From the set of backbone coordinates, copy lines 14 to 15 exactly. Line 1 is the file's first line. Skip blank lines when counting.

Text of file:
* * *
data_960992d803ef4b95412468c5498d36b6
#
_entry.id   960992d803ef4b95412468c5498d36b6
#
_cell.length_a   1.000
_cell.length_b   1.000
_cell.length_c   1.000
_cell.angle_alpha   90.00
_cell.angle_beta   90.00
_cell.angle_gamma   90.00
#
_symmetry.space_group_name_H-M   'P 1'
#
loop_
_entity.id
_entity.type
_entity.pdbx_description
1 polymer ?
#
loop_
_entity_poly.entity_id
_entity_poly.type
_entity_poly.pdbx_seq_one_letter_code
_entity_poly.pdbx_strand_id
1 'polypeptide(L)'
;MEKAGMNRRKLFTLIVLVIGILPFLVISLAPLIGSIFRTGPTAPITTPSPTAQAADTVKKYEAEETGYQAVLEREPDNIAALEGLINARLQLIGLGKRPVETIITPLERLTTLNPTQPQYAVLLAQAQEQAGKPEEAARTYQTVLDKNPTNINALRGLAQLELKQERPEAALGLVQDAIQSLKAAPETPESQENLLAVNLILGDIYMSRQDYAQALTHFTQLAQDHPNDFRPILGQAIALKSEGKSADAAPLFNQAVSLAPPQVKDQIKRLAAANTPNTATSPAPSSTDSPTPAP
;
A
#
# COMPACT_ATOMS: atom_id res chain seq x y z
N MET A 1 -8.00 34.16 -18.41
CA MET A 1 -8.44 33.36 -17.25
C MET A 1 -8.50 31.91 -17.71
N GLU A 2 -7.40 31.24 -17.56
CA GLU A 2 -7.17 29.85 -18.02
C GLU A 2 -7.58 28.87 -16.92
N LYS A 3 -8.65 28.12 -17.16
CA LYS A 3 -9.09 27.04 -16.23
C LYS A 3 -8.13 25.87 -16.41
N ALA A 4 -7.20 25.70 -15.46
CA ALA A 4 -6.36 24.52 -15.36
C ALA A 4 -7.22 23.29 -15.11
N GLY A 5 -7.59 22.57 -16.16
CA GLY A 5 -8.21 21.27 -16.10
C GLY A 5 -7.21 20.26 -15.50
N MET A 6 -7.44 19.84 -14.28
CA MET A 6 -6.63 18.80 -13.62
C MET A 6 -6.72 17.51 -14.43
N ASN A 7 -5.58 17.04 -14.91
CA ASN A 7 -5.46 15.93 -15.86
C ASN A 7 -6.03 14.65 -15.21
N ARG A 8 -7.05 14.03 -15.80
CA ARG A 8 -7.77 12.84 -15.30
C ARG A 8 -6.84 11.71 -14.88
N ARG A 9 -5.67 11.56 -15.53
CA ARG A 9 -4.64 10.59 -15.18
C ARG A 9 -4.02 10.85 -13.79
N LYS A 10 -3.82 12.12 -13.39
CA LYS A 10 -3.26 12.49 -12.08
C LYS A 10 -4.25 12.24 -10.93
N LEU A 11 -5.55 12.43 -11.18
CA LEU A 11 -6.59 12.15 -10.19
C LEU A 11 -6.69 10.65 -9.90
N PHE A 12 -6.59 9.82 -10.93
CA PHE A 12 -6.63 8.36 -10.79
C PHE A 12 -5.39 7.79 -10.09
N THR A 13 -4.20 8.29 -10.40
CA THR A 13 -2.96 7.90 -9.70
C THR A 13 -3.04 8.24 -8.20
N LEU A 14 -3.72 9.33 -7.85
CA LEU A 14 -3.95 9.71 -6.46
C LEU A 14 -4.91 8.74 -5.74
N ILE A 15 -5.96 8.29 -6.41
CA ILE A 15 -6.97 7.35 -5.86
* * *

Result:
loop_
_entity.id